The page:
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What’s behind a resilient child?

little boy trying to stand up

Key points:
1. Supportive relationships with parents or caregivers are crucial for promoting resilience in children.
2. Resilience involves a positive response to adversity and is nurtured through consistent interactions and personalized responsiveness.
3. Coping skills can be developed through age-appropriate activities to reduce stress and enhance skills like planning and impulse control.
4. Resilience varies across situations, and even strong individuals may require therapeutic support in extremely adverse circumstances.

As a parent or caregiver, we know you want to teach your child how to be resilient and capable of overcoming any difficult circumstance that might present to them. But how can you be sure that you are actually helping your little one become an independent and successful individual?

Well, no matter what the hardship is, research has shown that having at least one stable and committed relationship with a supportive parent or caregiver is the most common characteristic amongst kids that do well. But let’s take a deeper dive into this.

Let’s start with the definition of resilience. You may find different definitions for this word, but essentially, resilience involves a positive and adaptive response to adversity. Now, what are the key factors that promote resilience in your little one? We’ve already mentioned the most significant one: supportive relationships. These will protect them from developmental disruption by providing personalized responsiveness. Plus, they’ll help them build important skills, like planning, regulating behavior, and adapting, that will allow them to respond to difficulties and thrive.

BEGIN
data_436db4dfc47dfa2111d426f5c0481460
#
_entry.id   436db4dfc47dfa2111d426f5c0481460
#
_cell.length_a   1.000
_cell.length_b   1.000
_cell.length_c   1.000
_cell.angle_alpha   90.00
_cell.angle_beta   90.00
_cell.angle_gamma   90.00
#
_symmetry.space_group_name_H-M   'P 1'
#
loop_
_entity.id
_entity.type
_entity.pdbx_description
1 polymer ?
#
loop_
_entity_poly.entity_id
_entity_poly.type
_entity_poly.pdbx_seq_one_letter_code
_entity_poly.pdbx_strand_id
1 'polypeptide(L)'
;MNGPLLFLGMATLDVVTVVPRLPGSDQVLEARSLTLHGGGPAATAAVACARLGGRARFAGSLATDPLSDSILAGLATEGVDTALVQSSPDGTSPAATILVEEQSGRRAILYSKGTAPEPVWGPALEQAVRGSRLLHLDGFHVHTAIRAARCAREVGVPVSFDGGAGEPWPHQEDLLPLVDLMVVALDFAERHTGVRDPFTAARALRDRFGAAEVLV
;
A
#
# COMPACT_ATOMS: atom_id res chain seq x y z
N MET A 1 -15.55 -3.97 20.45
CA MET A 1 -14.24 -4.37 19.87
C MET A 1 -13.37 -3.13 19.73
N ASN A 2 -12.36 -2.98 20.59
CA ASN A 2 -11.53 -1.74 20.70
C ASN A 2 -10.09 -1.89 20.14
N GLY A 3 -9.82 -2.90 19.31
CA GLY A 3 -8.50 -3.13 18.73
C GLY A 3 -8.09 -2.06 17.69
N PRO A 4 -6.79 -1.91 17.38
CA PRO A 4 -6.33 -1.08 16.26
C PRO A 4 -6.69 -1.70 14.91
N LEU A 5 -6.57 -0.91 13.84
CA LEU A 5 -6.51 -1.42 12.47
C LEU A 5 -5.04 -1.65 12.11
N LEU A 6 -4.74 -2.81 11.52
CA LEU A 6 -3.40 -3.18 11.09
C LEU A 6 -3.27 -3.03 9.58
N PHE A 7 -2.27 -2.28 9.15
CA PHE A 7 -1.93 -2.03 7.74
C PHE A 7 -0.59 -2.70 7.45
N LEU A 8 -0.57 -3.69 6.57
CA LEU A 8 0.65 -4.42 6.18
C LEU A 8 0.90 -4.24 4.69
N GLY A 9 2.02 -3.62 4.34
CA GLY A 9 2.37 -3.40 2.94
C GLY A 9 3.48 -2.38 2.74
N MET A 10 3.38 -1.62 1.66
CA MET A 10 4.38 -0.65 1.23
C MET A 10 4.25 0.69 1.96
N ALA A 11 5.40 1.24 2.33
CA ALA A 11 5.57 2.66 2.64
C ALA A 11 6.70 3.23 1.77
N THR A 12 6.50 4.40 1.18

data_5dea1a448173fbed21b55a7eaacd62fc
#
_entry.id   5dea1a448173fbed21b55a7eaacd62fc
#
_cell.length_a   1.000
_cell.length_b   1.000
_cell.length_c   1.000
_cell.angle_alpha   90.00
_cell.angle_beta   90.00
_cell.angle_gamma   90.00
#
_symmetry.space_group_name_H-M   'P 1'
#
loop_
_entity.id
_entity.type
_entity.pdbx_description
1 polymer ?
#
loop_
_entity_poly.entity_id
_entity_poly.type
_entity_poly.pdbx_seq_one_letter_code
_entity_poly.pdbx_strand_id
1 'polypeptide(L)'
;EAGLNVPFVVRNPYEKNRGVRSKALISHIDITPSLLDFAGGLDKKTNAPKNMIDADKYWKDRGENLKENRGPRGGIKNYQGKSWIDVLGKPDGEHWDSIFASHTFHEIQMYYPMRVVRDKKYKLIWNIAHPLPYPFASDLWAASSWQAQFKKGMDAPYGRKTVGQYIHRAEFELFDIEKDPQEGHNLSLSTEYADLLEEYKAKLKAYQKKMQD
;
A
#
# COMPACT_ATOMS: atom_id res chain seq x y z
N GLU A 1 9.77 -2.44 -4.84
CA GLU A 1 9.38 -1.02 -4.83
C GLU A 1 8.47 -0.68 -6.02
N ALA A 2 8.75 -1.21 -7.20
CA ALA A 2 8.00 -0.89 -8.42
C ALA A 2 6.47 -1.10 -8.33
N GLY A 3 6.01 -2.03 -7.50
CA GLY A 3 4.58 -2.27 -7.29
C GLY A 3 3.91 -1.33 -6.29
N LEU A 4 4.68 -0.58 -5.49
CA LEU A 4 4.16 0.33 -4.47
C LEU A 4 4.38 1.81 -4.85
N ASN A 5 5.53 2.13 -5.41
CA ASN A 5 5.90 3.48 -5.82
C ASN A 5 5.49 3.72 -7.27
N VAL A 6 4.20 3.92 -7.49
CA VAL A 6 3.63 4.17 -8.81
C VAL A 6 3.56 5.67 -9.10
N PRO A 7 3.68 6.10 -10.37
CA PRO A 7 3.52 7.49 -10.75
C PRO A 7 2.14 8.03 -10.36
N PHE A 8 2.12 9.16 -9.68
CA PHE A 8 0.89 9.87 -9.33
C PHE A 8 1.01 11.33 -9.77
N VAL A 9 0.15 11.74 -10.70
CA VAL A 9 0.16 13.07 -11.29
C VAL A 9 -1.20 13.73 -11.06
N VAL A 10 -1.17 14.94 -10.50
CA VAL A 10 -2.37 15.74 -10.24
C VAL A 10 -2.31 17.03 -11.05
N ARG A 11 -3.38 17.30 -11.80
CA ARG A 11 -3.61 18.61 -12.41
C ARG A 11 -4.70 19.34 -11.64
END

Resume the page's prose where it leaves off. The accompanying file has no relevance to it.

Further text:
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Why do these relationships help?
Having constant “serve and return” interactions with loving adults help your little one manage their stress-response system, keeping it at normal levels and, thus, allowing the brain to develop without disruptions while coping with “tolerable stress”. On the contrary, when responsive interactions are not available or are very intermittent, this is perceived as a serious threat and the stress-response system is activated. Although this is a protective mechanism, if the level of stress doesn’t decrease enough, it can cause the brain and other body systems to wear down due to exposure to “toxic stress”. Hence, resilience prevents stress from becoming toxic and instead transforms it into a tolerable one.

We’ve concluded that resilience is very important for our children to thrive, but there’s so much information available that, sometimes, it can be hard to discriminate between fact and common misconceptions. So, let’s set the record straight based on what science actually says.

  • As we’ve stated, resilience requires supportive relationships and it’s not determined by genetics or strength of character.
  • Coping skills can be strengthened at any age by practicing age-appropriate activities that help reduce stress and foster skills like planning, organization, impulse control, cognitive flexibility, and others.
  • Resilience can vary across different situations. We have to keep in mind that even the “toughest” person may need therapeutic support if exposed to extremely adverse situations.

If you ever wonder if all your efforts to be a supportive and caring parent or caregiver are worth it, don’t think about it for another minute! Being responsive and affectionate is what will help your little one be a resilient individual that thrives in challenging circumstances!

If you want to learn more about the science behind this, check out this page: Supportive Relationships and Active Skill-Building Strengthen the Foundations of Resilience

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